Most people know instinctively to avoid bruised or blemished produce, but there is much more involved in the art of choosing fruits and vegetables.
While buying fresh food is always a little bit of a craps shoot (and not every rule will apply to every piece of produce), these tips will give you the basic skills you need to hold your own at the farmers market.
Be wary of supermarkets
You may find better quality and fresher produce at specialist butchers (Fresh Meat Vendors) and fruit and vegetable shops than at your local supermarket. Farmers' markets can also be a source of good-quality fresh produce. Organic meat, fruit and veggies are more likely to be locally produced and organic farmers often choose tastier veggies, especially for fruit.
Eat seasonal fruit and vegetables
Now that so much produce is available for most of the year, it's easy to lose track of its seasonality. Fruit and vegetables that are in season are likely to be fresher, tastier and more nutritious. What's in season at any one time obviously varies across the country. See the Seasonal Food Guide for where to get current information for your area. There are also services that will deliver boxes of in-season local fruit and veg straight to your door.
This simple chart from Eat Seasonably sets out a simple calendar of what fruits and vegetables can be eaten at certain times of the year.
Choose ripe fruit
The fruit should look evenly coloured, with a bright appearance. Feel for a tender texture, and smell the stem end for stone fruit and the blossom end for apples, tomatoes and melons. Only buy fruit with a full, fruity aroma.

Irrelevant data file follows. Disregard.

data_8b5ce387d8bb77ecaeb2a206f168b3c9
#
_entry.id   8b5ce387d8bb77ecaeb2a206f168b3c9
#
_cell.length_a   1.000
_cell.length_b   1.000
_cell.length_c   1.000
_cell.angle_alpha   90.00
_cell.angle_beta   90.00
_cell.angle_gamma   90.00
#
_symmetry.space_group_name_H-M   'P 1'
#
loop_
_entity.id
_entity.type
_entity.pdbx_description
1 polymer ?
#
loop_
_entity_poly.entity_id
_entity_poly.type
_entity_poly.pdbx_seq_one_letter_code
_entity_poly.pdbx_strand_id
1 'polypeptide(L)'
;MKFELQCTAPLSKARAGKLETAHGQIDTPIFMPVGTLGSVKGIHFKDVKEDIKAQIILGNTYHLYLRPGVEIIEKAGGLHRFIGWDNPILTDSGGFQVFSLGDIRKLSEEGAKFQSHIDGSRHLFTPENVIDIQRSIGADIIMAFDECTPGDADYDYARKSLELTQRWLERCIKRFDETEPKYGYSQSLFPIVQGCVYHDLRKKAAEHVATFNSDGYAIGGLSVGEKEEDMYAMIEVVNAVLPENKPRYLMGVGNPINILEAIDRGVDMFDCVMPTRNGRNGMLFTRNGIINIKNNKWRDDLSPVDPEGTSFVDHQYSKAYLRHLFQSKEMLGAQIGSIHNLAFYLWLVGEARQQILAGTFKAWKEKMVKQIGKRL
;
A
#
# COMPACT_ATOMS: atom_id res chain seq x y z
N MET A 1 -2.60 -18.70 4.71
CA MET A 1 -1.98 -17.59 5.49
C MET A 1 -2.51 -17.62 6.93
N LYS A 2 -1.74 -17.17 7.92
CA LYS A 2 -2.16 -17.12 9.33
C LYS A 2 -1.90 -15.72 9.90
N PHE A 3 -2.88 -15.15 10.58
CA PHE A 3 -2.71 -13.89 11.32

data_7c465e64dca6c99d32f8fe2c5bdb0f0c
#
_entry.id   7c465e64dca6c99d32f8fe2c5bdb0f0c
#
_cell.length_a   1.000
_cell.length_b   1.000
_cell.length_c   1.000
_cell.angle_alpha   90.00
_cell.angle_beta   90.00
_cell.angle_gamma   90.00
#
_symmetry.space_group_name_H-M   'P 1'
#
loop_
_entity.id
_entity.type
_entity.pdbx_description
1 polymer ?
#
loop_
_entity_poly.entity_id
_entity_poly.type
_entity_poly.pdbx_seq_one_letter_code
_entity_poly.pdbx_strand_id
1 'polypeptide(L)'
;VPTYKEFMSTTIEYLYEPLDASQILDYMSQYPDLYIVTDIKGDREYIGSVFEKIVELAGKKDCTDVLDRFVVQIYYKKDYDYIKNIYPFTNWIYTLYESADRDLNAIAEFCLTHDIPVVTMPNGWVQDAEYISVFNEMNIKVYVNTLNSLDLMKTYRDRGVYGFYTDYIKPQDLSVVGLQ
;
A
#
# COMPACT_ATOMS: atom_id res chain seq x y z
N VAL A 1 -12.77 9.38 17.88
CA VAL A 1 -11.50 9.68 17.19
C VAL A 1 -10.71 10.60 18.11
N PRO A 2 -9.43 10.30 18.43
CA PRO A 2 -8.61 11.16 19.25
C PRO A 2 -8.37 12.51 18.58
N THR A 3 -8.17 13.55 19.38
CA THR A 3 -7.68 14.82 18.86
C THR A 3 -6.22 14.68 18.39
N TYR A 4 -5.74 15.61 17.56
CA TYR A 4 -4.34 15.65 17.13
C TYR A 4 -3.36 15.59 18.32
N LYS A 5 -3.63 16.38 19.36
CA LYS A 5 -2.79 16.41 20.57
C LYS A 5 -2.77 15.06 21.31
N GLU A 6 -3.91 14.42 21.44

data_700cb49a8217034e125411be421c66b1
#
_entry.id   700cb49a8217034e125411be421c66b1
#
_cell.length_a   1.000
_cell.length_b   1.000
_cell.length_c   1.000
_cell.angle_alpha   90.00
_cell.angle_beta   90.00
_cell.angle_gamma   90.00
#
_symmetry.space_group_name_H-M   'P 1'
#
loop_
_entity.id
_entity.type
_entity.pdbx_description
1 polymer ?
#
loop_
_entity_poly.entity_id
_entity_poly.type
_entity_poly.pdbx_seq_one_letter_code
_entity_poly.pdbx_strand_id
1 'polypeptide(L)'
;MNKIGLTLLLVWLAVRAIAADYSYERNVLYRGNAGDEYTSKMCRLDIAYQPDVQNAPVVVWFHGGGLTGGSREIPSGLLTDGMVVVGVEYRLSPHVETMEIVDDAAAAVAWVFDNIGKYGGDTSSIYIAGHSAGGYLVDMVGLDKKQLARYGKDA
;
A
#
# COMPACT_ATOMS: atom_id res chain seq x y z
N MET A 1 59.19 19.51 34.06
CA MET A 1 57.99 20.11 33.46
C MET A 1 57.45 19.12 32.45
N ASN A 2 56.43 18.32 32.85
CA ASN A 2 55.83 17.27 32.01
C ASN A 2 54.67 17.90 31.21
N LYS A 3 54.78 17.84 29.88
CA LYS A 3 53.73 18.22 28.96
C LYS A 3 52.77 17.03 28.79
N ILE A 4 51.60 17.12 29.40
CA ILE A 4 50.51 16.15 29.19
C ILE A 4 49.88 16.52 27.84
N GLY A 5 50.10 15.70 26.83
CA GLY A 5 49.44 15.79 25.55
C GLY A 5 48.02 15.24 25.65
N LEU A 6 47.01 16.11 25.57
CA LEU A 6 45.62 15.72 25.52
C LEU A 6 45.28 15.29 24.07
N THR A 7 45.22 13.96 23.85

Scrutinise your vegetables
Green vegetables should be crisp and not shrivelled or yellow. With broccoli and lettuce, check there's no rot at the end of the stem. If you don't like the look of what's on offer, you're probably better off buying frozen or canned vegetables. While they may not be as crisp and crunchy, frozen vegetables retain most of their nutrients and can be more nutritious than "fresh" vegetables that have been transported over long distances. Canned vegetables (and fruit) also retain most of their original nutrients. They have less vitamin C, but the levels of dietary fibre, carotene and folate aren't much affected by the canning process.
--- Tips for choosing fresh meat
Photo Courtesy of Google Images
- Some meat is packaged on black plastic trays covered with cling film; make sure there is no contact with the cling film as toxic chemicals can leach from it into the meat.
- Discoloration around the bone and a stale meat smell when packaging is opened are signs the meat isn't fresh.
- Make sure vacuum-packed meat has not lost its seal, as it increases the risk of contamination by harmful bacteria.